Friday, January 24, 2014

UNESCO Fiasco Explains Why ME Talks Fail

UNESCO Fiasco Explains Why ME Talks Fail

Jonathan S. Tobin 

Did anyone really think a United Nations agency would sponsor a scholarly exhibition about the 3,500-year-old connection between the Jewish people and the land of Israel? The world body’s constituent agencies have been cesspools of anti-Semitism for decades with many of them devoting a disproportionate amount of time, money and effort to attempts to delegitimize the Jewish state and to condemn its every action. Chief among the culprits has been UNESCO (United Nations Educational, Scientific, and Cultural Organization), which endorsed the infamous 1975 “Zionism is racism” resolution by the UN General Assembly on the anniversary of Kristallnacht and has since been a veritable playground for international Israel-bashers. The United States and Israel stopped paying dues to the agency in 2011 when it admitted “Palestine” as a full voting member although it is not a UN member state.

But, perhaps in an effort to win back American support, UNESCO agreed to host an exhibit on the Jews and their ancient homeland at its Paris headquarters. But all it took was a single letter of protest from the Arab members of the agency to get UNESCO Director-General Irina Bokova to cancel the exhibit created by the Simon Wiesenthal Center on the grounds that it might harm the Middle East peace process. This is an outrageous insult to Jews everywhere since it treats the ties between the Jewish people and the land of Israel as a matter of debate rather than historical fact. As the author of the exhibit, historian Robert Wistrich has said, coming from an organization devoted to Holocaust commemoration, the decision once again illustrates that the UN “loves dead Jews” but regards the existence of live ones, especially in the state of Israel, as something it cannot stomach.

This is no surprise to anyone who follows the UN, but it is interesting to note that in explaining her decision to shelve the exhibit, Bokova used the same excuse cited by the U.S. State Department when it, too, chose not to co-sponsor the exhibit. Only Israel, Canada, and Montenegro were willing to put their names on the display. Though the U.S. has subsequently and rightly condemned Bokova’s decision, the Obama administration’s decision to keep its distance from the exhibit makes its rebuke to UNESCO an example of rank hypocrisy.

The UNESCO decision to avoid anything having to do with the history of the region might make sense if the world body refrained from endorsements of the Palestinian view of events. But this is the same United Nations that holds an annual International Day of Solidarity with the Palestinian People (expanded now to a “Year of Solidarity” in 2014), an event that is nothing less than an Israel-bashing festival, replete with pseudo-historical displays aimed at walking back the UN’s 1947 decision to create a Jewish state in the then-British Mandate for Palestine alongside an Arab one.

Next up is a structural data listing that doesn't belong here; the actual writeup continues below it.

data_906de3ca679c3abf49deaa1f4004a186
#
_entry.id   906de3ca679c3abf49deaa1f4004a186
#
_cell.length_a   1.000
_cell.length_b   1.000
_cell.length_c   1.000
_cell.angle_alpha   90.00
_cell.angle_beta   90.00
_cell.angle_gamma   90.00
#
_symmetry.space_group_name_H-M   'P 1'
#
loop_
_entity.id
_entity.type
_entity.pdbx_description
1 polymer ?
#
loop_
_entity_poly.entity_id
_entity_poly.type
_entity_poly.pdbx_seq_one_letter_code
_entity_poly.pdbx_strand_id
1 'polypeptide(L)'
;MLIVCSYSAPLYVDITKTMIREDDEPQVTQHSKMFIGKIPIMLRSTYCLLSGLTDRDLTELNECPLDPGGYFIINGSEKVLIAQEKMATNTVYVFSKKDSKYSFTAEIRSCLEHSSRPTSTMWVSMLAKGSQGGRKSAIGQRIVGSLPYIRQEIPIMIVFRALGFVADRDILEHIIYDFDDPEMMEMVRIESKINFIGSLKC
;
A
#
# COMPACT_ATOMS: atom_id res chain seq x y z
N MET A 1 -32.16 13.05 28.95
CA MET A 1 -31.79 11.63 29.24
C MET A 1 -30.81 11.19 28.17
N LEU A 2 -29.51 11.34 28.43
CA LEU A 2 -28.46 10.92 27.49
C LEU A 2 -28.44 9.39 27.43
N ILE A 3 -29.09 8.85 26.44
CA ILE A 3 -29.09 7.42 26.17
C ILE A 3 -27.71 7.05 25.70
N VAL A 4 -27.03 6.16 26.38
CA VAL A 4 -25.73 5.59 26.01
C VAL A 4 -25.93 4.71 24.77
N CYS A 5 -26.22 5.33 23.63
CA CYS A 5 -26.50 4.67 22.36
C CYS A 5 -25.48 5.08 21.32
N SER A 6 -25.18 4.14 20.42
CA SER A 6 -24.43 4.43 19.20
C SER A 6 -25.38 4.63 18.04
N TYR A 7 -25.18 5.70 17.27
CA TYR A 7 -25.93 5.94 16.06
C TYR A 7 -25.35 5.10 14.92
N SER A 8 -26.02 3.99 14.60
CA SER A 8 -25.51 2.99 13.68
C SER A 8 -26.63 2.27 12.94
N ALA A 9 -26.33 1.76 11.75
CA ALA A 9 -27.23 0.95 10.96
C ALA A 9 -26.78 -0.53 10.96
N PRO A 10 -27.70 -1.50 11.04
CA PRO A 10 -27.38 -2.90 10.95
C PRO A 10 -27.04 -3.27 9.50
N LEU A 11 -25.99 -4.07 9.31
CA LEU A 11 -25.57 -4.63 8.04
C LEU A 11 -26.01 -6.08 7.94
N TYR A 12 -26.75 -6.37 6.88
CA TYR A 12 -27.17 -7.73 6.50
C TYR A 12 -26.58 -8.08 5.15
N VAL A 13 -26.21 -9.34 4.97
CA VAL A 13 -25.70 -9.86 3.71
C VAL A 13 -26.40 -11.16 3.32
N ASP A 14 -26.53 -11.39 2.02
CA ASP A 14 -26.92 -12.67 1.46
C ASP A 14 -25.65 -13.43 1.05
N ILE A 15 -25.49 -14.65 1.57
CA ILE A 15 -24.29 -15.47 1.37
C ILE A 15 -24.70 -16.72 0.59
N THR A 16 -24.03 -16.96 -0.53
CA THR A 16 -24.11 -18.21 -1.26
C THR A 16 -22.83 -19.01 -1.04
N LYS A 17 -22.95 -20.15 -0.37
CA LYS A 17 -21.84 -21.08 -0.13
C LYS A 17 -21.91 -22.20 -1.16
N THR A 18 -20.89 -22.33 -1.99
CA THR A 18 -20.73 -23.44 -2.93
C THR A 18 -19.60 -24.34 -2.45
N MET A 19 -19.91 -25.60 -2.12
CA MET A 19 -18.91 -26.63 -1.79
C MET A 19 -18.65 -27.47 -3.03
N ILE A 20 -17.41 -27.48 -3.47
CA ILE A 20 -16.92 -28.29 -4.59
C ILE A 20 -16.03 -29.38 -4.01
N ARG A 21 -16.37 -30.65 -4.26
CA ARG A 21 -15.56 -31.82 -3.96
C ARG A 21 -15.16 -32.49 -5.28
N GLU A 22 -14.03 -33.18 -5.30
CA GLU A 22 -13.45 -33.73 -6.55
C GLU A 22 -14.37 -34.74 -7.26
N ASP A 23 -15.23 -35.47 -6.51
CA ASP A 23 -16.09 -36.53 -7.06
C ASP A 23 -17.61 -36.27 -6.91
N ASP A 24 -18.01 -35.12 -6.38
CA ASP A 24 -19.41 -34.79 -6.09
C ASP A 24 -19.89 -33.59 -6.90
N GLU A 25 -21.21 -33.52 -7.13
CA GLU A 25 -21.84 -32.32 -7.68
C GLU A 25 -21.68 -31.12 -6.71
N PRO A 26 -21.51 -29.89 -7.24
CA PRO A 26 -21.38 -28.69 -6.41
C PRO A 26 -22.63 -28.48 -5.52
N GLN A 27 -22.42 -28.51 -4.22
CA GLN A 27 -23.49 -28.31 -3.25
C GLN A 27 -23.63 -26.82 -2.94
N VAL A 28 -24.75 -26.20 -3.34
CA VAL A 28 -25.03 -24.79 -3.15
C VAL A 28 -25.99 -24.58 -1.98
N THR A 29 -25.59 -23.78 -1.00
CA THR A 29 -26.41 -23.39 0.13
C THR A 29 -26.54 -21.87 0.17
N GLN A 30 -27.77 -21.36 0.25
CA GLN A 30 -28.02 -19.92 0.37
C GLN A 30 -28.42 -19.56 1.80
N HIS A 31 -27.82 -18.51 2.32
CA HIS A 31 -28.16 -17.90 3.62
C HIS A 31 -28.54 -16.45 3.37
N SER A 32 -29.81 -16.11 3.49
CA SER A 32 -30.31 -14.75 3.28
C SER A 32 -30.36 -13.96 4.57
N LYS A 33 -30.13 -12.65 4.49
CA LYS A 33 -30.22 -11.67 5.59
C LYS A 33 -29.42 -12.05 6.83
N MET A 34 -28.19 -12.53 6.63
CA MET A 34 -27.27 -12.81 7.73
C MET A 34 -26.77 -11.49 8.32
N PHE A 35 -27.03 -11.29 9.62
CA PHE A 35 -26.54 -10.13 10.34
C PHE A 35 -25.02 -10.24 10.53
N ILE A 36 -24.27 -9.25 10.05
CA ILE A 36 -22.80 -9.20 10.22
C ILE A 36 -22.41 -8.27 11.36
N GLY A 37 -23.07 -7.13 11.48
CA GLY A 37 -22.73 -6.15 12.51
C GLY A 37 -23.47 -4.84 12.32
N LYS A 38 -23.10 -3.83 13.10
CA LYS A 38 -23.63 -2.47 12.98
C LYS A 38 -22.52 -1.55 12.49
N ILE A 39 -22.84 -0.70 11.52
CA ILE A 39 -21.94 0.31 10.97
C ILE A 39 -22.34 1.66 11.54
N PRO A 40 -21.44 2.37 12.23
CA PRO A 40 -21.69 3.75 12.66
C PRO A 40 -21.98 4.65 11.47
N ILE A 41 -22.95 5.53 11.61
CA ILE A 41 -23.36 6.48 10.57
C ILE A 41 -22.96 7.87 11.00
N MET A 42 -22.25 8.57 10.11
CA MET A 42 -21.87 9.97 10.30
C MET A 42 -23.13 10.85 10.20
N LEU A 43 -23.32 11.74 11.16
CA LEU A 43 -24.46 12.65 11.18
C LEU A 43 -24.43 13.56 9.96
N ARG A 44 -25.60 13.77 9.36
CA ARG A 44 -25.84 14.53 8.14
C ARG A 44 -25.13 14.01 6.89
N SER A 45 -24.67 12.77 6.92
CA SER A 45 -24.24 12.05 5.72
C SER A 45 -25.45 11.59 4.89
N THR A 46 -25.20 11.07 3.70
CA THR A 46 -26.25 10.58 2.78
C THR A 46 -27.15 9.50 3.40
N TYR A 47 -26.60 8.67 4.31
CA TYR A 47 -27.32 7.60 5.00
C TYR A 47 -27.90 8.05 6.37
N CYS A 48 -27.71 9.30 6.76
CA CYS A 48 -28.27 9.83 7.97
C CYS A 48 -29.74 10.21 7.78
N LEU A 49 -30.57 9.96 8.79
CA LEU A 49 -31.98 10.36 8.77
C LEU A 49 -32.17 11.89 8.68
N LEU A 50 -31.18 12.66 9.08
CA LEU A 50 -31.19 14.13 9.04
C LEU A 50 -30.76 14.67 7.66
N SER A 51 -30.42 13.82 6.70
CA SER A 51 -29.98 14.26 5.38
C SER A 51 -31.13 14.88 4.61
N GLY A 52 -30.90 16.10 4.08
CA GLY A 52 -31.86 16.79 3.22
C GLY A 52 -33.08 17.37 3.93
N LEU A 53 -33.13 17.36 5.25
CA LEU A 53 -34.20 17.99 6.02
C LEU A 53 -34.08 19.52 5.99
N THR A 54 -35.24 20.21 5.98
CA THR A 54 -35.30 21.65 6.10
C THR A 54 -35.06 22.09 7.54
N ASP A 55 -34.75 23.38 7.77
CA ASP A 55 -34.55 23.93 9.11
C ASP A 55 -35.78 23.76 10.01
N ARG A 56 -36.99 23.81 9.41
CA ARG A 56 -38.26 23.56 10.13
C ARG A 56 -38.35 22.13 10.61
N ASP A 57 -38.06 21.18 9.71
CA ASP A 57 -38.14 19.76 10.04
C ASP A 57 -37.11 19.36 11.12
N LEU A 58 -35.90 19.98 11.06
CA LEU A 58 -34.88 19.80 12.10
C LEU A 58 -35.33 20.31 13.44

As Wistrich says in an interview with the Times of Israel, given UNESCO’s history of anti-Israel bias, he was skeptical from the start of the process of creating the exhibit. But he is especially angry about the State Department’s refusal to endorse the exhibit and not unreasonably believes it may have set the stage for Bokova’s decision to bail on the project:

The State Department had been repeatedly asked to cosponsor the exhibition, and “after sitting on the fence for a long time they declined, using a very similar argument to that used by the Arab delegates,” Wistrich said.

Earlier this month, Kelly Siekman, the State Department’s director of UNESCO affairs, wrote to the Wiesenthal Center: “At this sensitive juncture in the ongoing Middle East peace process, and after thoughtful consideration with review at the highest levels, we have made the decision that the United States will not be able to cosponsor the current exhibit during its display at UNESCO headquarters. As a rule, the United States does not cosponsor exhibits at UNESCO without oversight of content development from conception to final production.”

“That makes the U.S., passively at least, complicit in the UNESCO decision,” Wistrich charged. “Because in my view UNESCO would not have felt that it could, with impunity, act in this way if the U.S. had been a cosponsor.”

The reason that the exhibit was necessary in the first place was to correct the depiction of the state of Israel purveyed by the Palestinians and their international cheerleaders as a colonial error in which Jews were dumped on Arab territory in order to compensate for the Holocaust. If Jews are seen as having connections and a presence in historic Israel/Palestine millennia before 1948, it undermines the canard—a staple of Palestinian Authority propaganda and incitement—to delegitimize the notion that Jews have any right to sovereignty anywhere in the Middle East, making peace talks pointless.

That is exactly the sort of delusional perspective the State Department should be working hard to oppose. But the American decision to distance itself from the project sent an unmistakable message that the Obama administration views any talk about Jewish ties to the land as too controversial to warrant its involvement. So long as the Palestinians are enabled by both the UN and the U.S. to continue denying Jewish history, the peace process that both Bokova and the State Department claim to take so seriously  has no chance of success.